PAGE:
Two of the greatest soilborne concerns in the Mid-South soybean world, according to Mississippi Extension Plant Pathologist Tom Allen, are reniform and root-knot nematodes. “Nematodes are a tremendous problem in the Mid-South due to the level of acreage dedicated to continuous soybean or soybean following continuous cotton,” he says.
Identifying reniform and root-knot nematodes, and then planning a management strategy, begins with taking soil samples in the fall typically after harvest, and then submitting these samples to a laboratory with the capabilities to test for nematodes. Then, based on the soil sample reports, and depending on the particular nematode present, a grower can decide how best to manage the pest.
If root-knot nematodes are the issue, Allen suggests either planting a tolerant soybean variety or grain sorghum, a non-host for root-knot. On the other hand, if reniform nematode populations are building in your soybean field, he suggests rotating to corn the following year.
However, Allen cautions, “A one-year rotation is typically not long enough to reduce nematode numbers. In addition, corn can be a host for root-knot nematode depending on the field’s history and particular root-knot species present.”
Another disease rearing its ugly head in the Mid-South is frogeye leaf spot. “Frogeye is showing up a lot more in 2012, mostly in susceptible Maturity Group IV soybean varieties.”
One of Allen’s concerns, he says, is the occurrence of resistance that has developed to the strobilurin fungicides in neighboring states, including Illinois, Kentucky, Louisiana, Missouri, and Tennessee.
The strobilurin-based products comprise the major class of fungicides used to manage soybean diseases. To prevent the development of resistance in the frogeye leaf spot fungus population, his first two plans of action are to plant resistant varieties, and to change fungicide management strategies.
Triazole fungicides will manage frogeye leaf spot. However, the application timing is a bit different, as this class of chemistry is applied at disease onset instead of as a preventative treatment.
In 2012, frogeye leaf spot was mostly making its appearance at the R5 growth stage, but the development of this disease is purely environmentally driven, according to Allen.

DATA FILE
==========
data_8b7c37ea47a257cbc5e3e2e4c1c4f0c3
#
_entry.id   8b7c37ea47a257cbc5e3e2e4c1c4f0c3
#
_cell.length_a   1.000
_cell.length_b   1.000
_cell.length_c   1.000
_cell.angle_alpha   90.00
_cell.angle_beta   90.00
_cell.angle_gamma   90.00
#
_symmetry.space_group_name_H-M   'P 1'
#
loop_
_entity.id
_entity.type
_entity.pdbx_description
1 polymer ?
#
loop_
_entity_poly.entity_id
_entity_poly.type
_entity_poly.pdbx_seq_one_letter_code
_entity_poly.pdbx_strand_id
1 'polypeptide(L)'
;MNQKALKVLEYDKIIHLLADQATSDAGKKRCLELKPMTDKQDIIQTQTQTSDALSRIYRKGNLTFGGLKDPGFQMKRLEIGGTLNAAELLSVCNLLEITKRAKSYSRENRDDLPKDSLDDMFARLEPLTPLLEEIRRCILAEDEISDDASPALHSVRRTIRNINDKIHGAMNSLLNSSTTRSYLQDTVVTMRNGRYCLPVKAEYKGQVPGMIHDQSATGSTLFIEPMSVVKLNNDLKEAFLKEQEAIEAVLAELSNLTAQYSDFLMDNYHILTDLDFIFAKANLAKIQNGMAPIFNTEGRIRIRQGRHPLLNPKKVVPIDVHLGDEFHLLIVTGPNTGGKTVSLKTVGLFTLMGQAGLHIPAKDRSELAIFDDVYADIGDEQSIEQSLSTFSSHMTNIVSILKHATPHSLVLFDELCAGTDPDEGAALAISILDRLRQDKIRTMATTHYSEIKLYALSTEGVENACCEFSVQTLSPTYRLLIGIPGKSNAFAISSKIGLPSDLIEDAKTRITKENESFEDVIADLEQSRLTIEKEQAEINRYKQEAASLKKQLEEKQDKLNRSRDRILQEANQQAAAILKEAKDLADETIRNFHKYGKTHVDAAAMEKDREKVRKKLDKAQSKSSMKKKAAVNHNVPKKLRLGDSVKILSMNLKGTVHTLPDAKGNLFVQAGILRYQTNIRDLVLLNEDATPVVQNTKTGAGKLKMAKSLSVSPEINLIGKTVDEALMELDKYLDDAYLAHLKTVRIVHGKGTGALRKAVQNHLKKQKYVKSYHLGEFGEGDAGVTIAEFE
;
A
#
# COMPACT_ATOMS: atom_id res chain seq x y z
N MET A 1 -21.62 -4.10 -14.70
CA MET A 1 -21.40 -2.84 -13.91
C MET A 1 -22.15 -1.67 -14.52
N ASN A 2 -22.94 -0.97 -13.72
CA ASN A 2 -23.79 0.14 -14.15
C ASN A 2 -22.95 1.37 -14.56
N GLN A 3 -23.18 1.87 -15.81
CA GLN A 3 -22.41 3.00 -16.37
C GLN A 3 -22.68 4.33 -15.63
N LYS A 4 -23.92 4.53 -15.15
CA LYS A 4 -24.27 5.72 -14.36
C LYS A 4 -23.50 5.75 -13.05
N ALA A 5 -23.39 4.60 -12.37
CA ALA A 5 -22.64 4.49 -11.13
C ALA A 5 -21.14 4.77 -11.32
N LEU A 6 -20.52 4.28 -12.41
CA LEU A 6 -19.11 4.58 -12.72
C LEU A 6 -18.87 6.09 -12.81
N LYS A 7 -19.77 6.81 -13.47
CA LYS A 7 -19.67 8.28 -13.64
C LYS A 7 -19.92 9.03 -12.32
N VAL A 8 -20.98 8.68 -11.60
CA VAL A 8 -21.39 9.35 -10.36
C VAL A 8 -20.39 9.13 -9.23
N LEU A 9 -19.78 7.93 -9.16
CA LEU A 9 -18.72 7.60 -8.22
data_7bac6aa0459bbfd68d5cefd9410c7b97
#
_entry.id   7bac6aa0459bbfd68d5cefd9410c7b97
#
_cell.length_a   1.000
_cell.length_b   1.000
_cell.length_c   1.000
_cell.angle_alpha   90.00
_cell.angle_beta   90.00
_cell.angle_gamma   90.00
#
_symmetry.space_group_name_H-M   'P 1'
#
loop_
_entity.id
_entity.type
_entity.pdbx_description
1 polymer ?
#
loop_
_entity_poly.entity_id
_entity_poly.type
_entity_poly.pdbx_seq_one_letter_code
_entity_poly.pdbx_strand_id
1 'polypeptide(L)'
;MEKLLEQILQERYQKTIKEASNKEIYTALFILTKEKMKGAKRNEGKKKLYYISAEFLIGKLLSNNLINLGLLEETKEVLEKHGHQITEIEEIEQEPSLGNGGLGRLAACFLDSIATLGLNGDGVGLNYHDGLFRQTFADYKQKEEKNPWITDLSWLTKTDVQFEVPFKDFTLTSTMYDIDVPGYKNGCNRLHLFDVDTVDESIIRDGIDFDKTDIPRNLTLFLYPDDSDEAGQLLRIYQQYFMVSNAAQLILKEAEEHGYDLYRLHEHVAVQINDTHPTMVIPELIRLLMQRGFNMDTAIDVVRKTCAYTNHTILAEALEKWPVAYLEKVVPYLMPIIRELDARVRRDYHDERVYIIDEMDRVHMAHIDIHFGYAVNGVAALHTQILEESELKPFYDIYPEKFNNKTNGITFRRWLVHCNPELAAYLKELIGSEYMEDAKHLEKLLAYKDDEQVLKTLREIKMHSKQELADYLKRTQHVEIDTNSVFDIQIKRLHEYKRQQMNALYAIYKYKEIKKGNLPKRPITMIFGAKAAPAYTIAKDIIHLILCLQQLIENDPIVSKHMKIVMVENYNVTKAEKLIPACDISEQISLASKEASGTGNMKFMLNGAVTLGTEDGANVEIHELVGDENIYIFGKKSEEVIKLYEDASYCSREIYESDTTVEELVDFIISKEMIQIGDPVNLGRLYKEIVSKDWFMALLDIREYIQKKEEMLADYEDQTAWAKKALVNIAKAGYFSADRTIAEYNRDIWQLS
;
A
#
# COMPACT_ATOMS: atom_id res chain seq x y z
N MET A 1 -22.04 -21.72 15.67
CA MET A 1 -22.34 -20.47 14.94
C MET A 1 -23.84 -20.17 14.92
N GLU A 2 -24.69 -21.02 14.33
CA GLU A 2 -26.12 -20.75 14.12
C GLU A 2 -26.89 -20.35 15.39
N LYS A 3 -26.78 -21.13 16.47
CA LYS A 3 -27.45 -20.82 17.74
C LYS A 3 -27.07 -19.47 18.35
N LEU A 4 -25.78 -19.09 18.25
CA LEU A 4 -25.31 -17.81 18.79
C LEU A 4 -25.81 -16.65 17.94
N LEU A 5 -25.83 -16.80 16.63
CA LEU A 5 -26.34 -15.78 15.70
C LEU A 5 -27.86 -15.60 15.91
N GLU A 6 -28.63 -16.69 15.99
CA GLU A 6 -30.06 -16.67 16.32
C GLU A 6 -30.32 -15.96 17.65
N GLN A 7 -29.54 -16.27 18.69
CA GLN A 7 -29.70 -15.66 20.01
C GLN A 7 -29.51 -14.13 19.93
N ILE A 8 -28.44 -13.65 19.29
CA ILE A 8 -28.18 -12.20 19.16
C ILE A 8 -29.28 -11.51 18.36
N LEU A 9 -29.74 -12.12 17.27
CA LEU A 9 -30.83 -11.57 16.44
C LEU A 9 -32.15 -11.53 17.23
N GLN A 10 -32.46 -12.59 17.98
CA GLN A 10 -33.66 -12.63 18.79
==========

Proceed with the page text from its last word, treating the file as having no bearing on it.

To identify frogeye leaf spot, Allen suggests scouting for lesions that are round and can be as small as one-sixteenth-inch to as large as one-fourth-inch with purple margins. In the most mature lesions, the center of the lesion will be gray or have fallen out. As the disease advances, the center of the lesion turns more grey in color than purple. At that stage, its appearance is similar to that of a cigarette burn.
In comparison, the biggest disease concern for Southeast soybean producers in 2012 is soybean rust. “In most years, soybean rust is an issue, and we see some isolated cases of the disease. With all of the rainfall we’ve had this year, it is the most significant disease issue,” says University of Georgia Plant Pathologist Bob Kemerait.
In addition to a multitude of summer storms and the abundant rainfall that accompanied these tropical systems, the relatively cooler summer southeastern growers have enjoyed in 2012 further favors soybean rust development. “I consider the storms the vehicle for infection to occur and the cooler temperatures the driver for further spreading soybean rust infection,” he says.
On a more localized basis, the excessive rainfall experienced in late summer has increased incidences of anthracnose and pod and stem blight in the region’s soybean acreage, according to Kemerait.
“Our soybeans are typically treated with a fungicide after a problem is noted, and in the case of soybean rust growers usually wait until the soybean rust sentinel plots trigger a suggested fungicide application,” he says.
“Historically, producers have hoped they could avoid spraying, but with commodity prices where they are, more growers with potentially high-yielding soybean crops are automatically treating with a fungicide when they make a pass across the field.”